Global Investor

Rupee rally faces strong hurdle at 58

Gurumurthy K | Updated on March 12, 2018

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Election outcome could maintain optimism, but crucial medium-term resistance ahead



It is celebration time in the currency market. The much-awaited election results are finally out, with the BJP winning by a large majority. As widely expected, Narendra Modi is all set to take over as the next Prime Minister of the country. Stock markets surged to new highs, with the Sensex testing 25,000 levels and the Indian rupee strengthening to a 11-month high on Friday.

The Indian rupee remained strong all through the week. It strengthened from 60.11 on Monday to a high of 58.62 on Friday before closing at 58.78, up by 2.1 per cent for the week.

Let us take a look at the key challenges that the new government will have to address in order to bring about a revival in economy and what the BJP has mentioned in their manifesto to tackle the same.

Twin deficit

Measures like gold import curbs and spending cuts by the outgoing government have helped in bringing down the current account and fiscal deficit. The BJP in its manifesto has mentioned that the CAD will be brought down aggressively by focusing on exports and reducing the dependency on imports. But the party’s indication that it would review the curbs on gold imports after coming to power would be a major threat for the CAD. On the fiscal deficit front, it has committed to strictly implementing fiscal discipline without compromising on the funds available for development and asset creation.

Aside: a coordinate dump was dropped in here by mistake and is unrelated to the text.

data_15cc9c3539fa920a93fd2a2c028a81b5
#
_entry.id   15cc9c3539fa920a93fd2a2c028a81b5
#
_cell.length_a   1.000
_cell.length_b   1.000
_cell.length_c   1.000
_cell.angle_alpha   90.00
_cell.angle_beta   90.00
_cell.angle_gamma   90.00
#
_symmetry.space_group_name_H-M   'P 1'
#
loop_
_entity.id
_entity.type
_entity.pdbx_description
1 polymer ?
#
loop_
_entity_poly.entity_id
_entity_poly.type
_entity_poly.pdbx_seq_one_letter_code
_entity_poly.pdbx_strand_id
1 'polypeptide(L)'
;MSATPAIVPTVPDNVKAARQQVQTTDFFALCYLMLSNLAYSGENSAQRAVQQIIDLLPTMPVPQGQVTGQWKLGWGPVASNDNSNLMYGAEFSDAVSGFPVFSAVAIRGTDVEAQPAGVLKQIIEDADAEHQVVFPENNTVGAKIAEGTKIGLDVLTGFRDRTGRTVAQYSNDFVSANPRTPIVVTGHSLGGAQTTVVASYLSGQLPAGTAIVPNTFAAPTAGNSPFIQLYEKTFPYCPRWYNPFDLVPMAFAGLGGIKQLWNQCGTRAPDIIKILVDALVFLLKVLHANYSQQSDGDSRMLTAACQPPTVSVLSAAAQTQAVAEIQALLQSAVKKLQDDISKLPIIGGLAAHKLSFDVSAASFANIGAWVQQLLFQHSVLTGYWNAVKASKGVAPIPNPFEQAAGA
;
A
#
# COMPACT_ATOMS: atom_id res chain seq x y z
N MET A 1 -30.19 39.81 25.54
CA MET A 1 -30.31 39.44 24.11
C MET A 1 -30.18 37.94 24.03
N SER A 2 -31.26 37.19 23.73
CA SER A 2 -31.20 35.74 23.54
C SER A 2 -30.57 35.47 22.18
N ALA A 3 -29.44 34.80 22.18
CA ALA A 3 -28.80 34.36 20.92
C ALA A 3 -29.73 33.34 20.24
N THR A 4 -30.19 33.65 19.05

Inflation

The forecast for a below normal monsoon due to El Nino formation this year is a major threat from the perspective of inflation this year. So it will be interesting to see whether measures like setting up a price stabilisation fund, restricting black markets, etc, mentioned by the BJP would help in limiting price rise.

The slowdown in the Indian manufacturing sector is a concern. A revival in this sector could boost growth. The BJP’s manifesto prescribes giving high priority to growth in manufacturing to create more jobs and assets. By doing so, it intends to increase revenue and reduce the import bill.

Foreign investments

Ever since Modi was announced as a prime ministerial candidate in September, a huge wave of optimism has engulfed the market. Since then, foreign institutional investors (FIIs) have pumped $2.34 billion into debt and $13.38 billion into equity. The threat to sustained FII flows would be the US taper, which would end by this year, and a possible US rate hike, starting next year. On the foreign direct investment side, the BJP is open to allowing FDI in all sectors except multi-brand retail.

The initial months of the new government will be very crucial. Any act from the new government that dashes the confidence in the market could result in a huge sell-off. Also, given that Modi’s victory has already been priced into the market to a greater extent, caution is required, as the market could abide by the adage, “buy the rumour, sell on news”.

Dollar-rupee outlook

The Indian rupee closed on a strong note last week. The short-term outlook is bullish. The rupee could strengthen to 58.4 this week, a key short-term resistance. A reversal from this level could take the rupee lower to 59 and even 59.5. On the other hand, if the rupee manages to breach the hurdle at 58.4, it could strengthen further to 58 in the short-term.

For the medium-term, the rupee is poised near a crucial resistance at 58. Technically, this could be a strong hurdle for the rupee, as both the 100-week moving average and the 61.8 per cent Fibonacci retracement level are placed here. Historical studies suggests that every time the rupee strengthens from a new low, the strength of the currency is limited to the 61.8 per cent Fibonacci retracement level, plus or minus 50 paise. So if history was to repeat itself, there is a high probability of a downward reversal from the 58-57.50 zone.

Such a reversal could take the rupee lower to 60-61 levels in the medium-term. On the other hand, if rupee strengthens beyond 57.5, the next target would be 55.

Published on May 18, 2014

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